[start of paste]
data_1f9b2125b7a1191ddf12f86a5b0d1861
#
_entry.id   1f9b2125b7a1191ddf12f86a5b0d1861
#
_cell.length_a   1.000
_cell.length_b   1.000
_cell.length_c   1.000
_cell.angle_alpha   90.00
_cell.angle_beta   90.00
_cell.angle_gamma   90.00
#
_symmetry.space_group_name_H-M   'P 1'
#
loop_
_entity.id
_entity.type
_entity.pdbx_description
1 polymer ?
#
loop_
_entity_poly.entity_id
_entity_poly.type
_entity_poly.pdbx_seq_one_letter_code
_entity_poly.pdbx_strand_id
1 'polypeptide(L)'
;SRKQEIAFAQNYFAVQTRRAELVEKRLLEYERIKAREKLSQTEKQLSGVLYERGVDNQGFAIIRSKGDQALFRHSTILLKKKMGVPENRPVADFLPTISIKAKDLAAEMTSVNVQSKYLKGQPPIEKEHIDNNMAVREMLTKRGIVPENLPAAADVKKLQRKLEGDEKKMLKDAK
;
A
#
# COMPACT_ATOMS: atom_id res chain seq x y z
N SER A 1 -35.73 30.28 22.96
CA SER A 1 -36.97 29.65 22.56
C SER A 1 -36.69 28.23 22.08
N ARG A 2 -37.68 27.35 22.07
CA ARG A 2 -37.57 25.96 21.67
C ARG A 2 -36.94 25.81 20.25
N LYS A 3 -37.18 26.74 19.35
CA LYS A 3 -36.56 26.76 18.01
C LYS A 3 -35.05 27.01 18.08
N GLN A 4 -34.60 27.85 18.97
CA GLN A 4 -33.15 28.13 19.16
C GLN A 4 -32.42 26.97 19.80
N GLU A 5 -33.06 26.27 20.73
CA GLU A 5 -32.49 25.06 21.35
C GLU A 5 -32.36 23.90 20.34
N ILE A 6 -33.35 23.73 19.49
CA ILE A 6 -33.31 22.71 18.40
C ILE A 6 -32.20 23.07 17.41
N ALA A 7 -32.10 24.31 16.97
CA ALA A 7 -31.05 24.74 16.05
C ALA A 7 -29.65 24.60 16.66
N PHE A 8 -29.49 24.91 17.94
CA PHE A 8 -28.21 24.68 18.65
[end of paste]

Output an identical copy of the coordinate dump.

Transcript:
data_1f9b2125b7a1191ddf12f86a5b0d1861
#
_entry.id   1f9b2125b7a1191ddf12f86a5b0d1861
#
_cell.length_a   1.000
_cell.length_b   1.000
_cell.length_c   1.000
_cell.angle_alpha   90.00
_cell.angle_beta   90.00
_cell.angle_gamma   90.00
#
_symmetry.space_group_name_H-M   'P 1'
#
loop_
_entity.id
_entity.type
_entity.pdbx_description
1 polymer ?
#
loop_
_entity_poly.entity_id
_entity_poly.type
_entity_poly.pdbx_seq_one_letter_code
_entity_poly.pdbx_strand_id
1 'polypeptide(L)'
;SRKQEIAFAQNYFAVQTRRAELVEKRLLEYERIKAREKLSQTEKQLSGVLYERGVDNQGFAIIRSKGDQALFRHSTILLKKKMGVPENRPVADFLPTISIKAKDLAAEMTSVNVQSKYLKGQPPIEKEHIDNNMAVREMLTKRGIVPENLPAAADVKKLQRKLEGDEKKMLKDAK
;
A
#
# COMPACT_ATOMS: atom_id res chain seq x y z
N SER A 1 -35.73 30.28 22.96
CA SER A 1 -36.97 29.65 22.56
C SER A 1 -36.69 28.23 22.08
N ARG A 2 -37.68 27.35 22.07
CA ARG A 2 -37.57 25.96 21.67
C ARG A 2 -36.94 25.81 20.25
N LYS A 3 -37.18 26.74 19.35
CA LYS A 3 -36.56 26.76 18.01
C LYS A 3 -35.05 27.01 18.08
N GLN A 4 -34.60 27.85 18.97
CA GLN A 4 -33.15 28.13 19.16
C GLN A 4 -32.42 26.97 19.80
N GLU A 5 -33.06 26.27 20.73
CA GLU A 5 -32.49 25.06 21.35
C GLU A 5 -32.36 23.90 20.34
N ILE A 6 -33.35 23.73 19.49
CA ILE A 6 -33.31 22.71 18.40
C ILE A 6 -32.20 23.07 17.41
N ALA A 7 -32.10 24.31 16.97
CA ALA A 7 -31.05 24.74 16.05
C ALA A 7 -29.65 24.60 16.66
N PHE A 8 -29.49 24.91 17.94
CA PHE A 8 -28.21 24.68 18.65